in reply to Specifying a shell for use with Backticks

First I want to thank everybody for the comments.

We know for certain that it is picking up the .cshrc settings because when we remove the PATH statements all of the alternate commands are working properly, and hence my assumption that they are using csh when backticking commands in perl. Unfortunately some of the people here running the perl scripts need to have both special PATH and ENVIRONMENT settings for the perl tools as well as other tools, and they both conflict with each other. It is very much a chicken and egg problem.

Since we are getting both sets of tools from a corporate source repository, and we really are not at liberty to make changes to them that is why I was just hoping for a quick one change of code to change the backtick behavior that I could send of to HQ and hope that it would get implemented some day. Even though using the IPC modules is a good alternative, I doubt I'll be able to get somebody to change the implementation under the hood of these scripts.

Again, thank you all for posting. Even though I cannot do much in this case I will definitely check out IPC::Open3 and IPC::Run at least for my own scripts. Given how touch and go the environment is here I don't want to be adding to this very huge mess.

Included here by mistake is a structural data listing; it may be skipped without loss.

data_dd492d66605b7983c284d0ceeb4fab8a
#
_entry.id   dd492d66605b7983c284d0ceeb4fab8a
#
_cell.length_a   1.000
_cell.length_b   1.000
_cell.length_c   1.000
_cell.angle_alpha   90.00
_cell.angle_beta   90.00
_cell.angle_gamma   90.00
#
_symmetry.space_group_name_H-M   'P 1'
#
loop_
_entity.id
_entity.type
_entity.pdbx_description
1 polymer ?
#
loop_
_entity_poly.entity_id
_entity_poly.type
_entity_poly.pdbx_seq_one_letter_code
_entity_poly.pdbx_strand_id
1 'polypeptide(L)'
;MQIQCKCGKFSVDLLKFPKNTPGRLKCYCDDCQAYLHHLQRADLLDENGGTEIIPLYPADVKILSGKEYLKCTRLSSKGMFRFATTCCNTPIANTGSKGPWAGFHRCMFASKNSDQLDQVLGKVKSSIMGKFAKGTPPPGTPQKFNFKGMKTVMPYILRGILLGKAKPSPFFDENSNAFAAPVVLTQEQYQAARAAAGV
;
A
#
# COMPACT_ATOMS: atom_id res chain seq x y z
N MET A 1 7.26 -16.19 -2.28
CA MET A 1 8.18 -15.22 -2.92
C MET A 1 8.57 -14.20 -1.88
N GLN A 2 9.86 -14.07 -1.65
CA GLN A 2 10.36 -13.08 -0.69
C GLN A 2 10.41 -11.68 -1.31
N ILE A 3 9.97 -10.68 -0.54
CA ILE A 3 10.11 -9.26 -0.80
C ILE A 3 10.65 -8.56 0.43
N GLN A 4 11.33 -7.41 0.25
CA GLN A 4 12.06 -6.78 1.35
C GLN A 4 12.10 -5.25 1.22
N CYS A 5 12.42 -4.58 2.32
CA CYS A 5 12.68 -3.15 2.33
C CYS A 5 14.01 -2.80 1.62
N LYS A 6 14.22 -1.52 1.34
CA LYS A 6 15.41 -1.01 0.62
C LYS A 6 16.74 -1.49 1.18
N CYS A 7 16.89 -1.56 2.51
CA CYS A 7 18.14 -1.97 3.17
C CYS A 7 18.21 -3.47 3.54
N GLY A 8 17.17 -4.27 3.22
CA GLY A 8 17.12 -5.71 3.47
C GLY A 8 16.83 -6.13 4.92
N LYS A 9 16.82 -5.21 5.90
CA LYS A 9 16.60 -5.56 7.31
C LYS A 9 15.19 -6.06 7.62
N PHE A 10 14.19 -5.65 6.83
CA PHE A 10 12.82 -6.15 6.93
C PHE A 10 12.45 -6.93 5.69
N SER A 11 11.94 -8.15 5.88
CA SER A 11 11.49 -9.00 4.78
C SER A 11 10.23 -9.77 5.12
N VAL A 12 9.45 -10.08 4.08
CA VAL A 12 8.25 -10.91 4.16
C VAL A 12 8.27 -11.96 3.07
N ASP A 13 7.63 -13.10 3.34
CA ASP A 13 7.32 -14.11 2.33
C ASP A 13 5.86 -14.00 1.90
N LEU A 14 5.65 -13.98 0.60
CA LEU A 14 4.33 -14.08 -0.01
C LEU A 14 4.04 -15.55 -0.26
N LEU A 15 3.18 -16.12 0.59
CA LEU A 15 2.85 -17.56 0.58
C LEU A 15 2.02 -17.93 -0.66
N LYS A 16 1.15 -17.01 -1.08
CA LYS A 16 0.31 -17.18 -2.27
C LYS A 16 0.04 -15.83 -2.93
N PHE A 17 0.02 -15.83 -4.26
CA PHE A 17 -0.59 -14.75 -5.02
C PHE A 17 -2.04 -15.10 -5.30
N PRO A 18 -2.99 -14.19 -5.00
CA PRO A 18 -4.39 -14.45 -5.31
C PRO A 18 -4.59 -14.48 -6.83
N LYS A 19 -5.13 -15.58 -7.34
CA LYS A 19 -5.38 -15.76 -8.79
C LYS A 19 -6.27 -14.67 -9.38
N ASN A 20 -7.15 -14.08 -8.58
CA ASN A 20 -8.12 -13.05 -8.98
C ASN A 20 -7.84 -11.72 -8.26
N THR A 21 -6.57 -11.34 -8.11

• Comment on Re: Specifying a shell for use with Backticks

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Re^2: Specifying a shell for use with Backticks
by bluto (Curate) on Apr 12, 2006 at 15:29 UTC
    If you really can't get backticks to use a reasonable shell, perhaps you can trick it. For example in ksh, you can do something like this...

    my $output = `PATH=$ENV{PATH} command arg1 arg2 argn`;

    ... which sets PATH just for the command. Just be careful you know what is in $ENV{PATH} (e.g. no spaces; not user supplied). I don't know if this syntax will work for csh also, so perhaps something ugly like...

    my $output = `setenv PATH "$ENV{PATH}"; command arg1 arg2 argn`;

    An alternative, if you are only worred about the PATH, might be to supply a fullpath to backticks (i.e. dont give the shell a chance to locate it - just tell it)...

    my ($cp) = grep { -x $_ } map { "$_/cp" } grep { length $_ } split /:/ +, $ENV{PATH}; die "cant find cp" unless defined $cp; my $output = `$cp source dest`;

    IMO these seem like band-aids for the real problem. Using csh is just unsafe, outside of an interactive shell.